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HEALTH MIND & BODY
Investigate senior living options
Byline info is not available
Thursday, November 29, 2012 1:00 PM
Jimmy Storms reads the newspaper in the lobby at Thornton Terrace in Hanover. Storms, a professional piano player, chooses to live in the senior living community rather than live on his own in a private residence. (Staff photo by Ken Ritchie)
There is a broad array of housing options available to seniors, from staying in your own home to specialized facilities that provide round-the-clock nursing care. The names of different types of housing options can sometimes be confusing, as the terminology often varies from state to state. The main difference will be in the amount of care provided for activities of daily living and for medical care. When researching each option, make sure it will cover the required level of care and that you understand exactly the facilities offered and the costs involved.
There's no magic age when people should change their type of housing because they are getting older.
There's also no magic age for starting to examine the alternatives.
Housing is an individual decision, and what is right for one person isn't for another. Some people, as they approach or reach retirement age, decide they want to stay in their owned home, rented home, apartment, condo or mobile home.
Others would rather move into a retirement community; move from an apartment to a house; or any combination of potential housing options.
As people age, they might need help with the tasks of living such as laundry, grocery shopping, bathing and so on. For some, hiring a home health agency to come into their home is the right answer, while others would just as soon move into a place where they will get some help.
An early first step for planning for the future, which might include changing housing as needs change, is to find out what Medicare, long-term insurance and private insurance will pay for, and to determine how much money will be available.
Home health agencies are in the phone book, but perhaps more importantly, they are online at the websites of the government agencies that license or certify them. Each state has its own procedure and its own list. Do an online search and be sure to click on information that is provided by Indiana or Kentucky state government, not on advertising from businesses.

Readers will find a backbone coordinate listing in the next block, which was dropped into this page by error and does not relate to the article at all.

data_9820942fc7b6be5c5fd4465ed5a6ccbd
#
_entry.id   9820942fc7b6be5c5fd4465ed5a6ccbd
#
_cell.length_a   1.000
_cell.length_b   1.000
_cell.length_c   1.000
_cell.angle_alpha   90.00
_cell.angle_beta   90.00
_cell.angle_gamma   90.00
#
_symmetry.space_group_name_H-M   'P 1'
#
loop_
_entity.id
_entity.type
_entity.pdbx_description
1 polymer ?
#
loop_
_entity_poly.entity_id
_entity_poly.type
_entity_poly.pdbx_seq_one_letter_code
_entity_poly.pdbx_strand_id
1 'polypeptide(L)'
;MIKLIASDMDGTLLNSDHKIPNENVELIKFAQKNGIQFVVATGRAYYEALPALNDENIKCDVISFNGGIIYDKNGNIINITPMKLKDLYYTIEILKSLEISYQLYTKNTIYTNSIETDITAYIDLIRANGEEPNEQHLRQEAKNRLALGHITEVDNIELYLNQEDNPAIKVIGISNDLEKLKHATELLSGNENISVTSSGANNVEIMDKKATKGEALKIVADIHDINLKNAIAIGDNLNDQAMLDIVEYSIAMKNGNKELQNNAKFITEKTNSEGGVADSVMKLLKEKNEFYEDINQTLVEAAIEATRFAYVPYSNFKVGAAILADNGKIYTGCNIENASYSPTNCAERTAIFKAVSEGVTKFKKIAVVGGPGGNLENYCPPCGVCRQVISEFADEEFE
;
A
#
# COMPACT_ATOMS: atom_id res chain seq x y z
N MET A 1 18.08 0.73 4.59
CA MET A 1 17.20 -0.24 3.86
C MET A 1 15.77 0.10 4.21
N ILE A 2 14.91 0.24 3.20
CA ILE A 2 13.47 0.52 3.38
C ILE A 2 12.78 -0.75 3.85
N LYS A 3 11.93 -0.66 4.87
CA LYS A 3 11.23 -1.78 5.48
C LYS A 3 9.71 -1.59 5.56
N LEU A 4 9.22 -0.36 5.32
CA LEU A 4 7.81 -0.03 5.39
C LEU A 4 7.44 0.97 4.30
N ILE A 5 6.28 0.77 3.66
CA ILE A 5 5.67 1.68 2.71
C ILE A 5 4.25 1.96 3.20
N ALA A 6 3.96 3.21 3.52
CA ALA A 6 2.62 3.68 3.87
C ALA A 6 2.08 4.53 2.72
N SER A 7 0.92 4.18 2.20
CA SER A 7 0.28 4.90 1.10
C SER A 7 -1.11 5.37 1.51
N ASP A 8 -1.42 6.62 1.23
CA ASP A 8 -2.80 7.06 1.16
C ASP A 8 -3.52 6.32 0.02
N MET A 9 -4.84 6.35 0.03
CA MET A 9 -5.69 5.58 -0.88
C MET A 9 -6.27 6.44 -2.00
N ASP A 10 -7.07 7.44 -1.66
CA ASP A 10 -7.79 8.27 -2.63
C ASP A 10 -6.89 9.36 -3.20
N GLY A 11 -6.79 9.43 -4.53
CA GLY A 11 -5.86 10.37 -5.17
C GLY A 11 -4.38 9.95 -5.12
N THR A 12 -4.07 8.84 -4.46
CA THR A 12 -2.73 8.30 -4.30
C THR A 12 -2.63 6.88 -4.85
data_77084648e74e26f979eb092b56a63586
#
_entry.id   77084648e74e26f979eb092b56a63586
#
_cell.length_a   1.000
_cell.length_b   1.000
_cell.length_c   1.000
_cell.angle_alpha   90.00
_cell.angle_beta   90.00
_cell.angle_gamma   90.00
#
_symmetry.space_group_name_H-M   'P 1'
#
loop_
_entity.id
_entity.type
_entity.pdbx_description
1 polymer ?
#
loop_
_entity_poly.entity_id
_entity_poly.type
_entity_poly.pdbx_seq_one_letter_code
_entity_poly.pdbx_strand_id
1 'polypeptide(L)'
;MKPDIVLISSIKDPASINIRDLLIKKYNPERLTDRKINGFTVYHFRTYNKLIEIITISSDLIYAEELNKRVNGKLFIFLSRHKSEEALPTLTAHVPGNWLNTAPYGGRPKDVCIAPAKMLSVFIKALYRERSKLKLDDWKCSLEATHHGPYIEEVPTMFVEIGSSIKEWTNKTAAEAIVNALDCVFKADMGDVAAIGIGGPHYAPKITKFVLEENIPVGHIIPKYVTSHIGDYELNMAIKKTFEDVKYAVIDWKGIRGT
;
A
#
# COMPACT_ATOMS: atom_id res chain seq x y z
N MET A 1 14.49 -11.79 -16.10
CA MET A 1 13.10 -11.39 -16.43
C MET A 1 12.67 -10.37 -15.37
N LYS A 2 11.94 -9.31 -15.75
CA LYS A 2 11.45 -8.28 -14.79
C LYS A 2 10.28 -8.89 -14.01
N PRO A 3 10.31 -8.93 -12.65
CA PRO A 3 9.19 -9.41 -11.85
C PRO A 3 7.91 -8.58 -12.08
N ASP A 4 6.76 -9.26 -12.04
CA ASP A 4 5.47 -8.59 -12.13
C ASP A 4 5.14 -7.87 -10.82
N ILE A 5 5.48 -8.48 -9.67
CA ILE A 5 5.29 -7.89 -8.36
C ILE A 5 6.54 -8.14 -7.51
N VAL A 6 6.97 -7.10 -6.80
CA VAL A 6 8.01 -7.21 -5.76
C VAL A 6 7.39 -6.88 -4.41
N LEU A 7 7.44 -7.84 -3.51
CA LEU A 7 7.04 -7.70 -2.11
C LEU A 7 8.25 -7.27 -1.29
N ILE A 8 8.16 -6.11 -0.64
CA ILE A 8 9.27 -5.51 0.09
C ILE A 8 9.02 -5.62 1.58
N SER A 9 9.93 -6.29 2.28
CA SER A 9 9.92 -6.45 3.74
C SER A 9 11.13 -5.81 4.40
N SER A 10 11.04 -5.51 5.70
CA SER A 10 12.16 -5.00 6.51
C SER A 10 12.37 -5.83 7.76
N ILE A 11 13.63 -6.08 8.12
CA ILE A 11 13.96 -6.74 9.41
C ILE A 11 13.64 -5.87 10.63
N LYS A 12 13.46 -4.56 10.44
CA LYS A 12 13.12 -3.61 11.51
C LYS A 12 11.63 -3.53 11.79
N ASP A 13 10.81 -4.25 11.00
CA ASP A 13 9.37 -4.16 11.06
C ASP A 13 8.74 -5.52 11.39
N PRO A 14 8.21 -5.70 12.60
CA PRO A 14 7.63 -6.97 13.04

States have different names for the same types of facilities they regulate. For example, in Kentucky there are intermediate-care facilities, nursing facilities, nursing homes, personal care homes, skilled nursing facilities and Alzheimer's Nursing Homes, as well as home health agencies.
They are regulated by the Kentucky Cabinet for Health and Family Services. The website is http://chfs.ky.gov/os/oig.
Kentucky also has assisted living facilities, which are certified by the Kentucky Department for Aging and Independent Living. On this part of the Cabinet for Health and Family Services is a list of the 127 certified assisted living facilities in the state, including New Horizons Assisted Living in Carrollton. There are no others in Carroll County and none in Trimble County.
Also on the website is a checklist people can use to help them choose an assisted living community in Kentucky.
There are several checklists for evaluating assisted-living facilities in Indiana at non-government websites.
In Indiana, assisted-living facilities are called residential-care facilities. There is one in Jefferson County, Jewel House in Madison.
There also are lists online about other types of facilities and home health care.
Again, the names differ from state to state. For example, in Indiana a nursing home is called a comprehensive-care facility, and is regulated by the Indiana State Department of Health. Its website is www.in.gov/isdh. Most people and the facilities themselves refer to them as nursing homes.
There's no cost or obligation for visiting the various kinds of housing options or talking to home health agencies to get started on the first step: information gathering.
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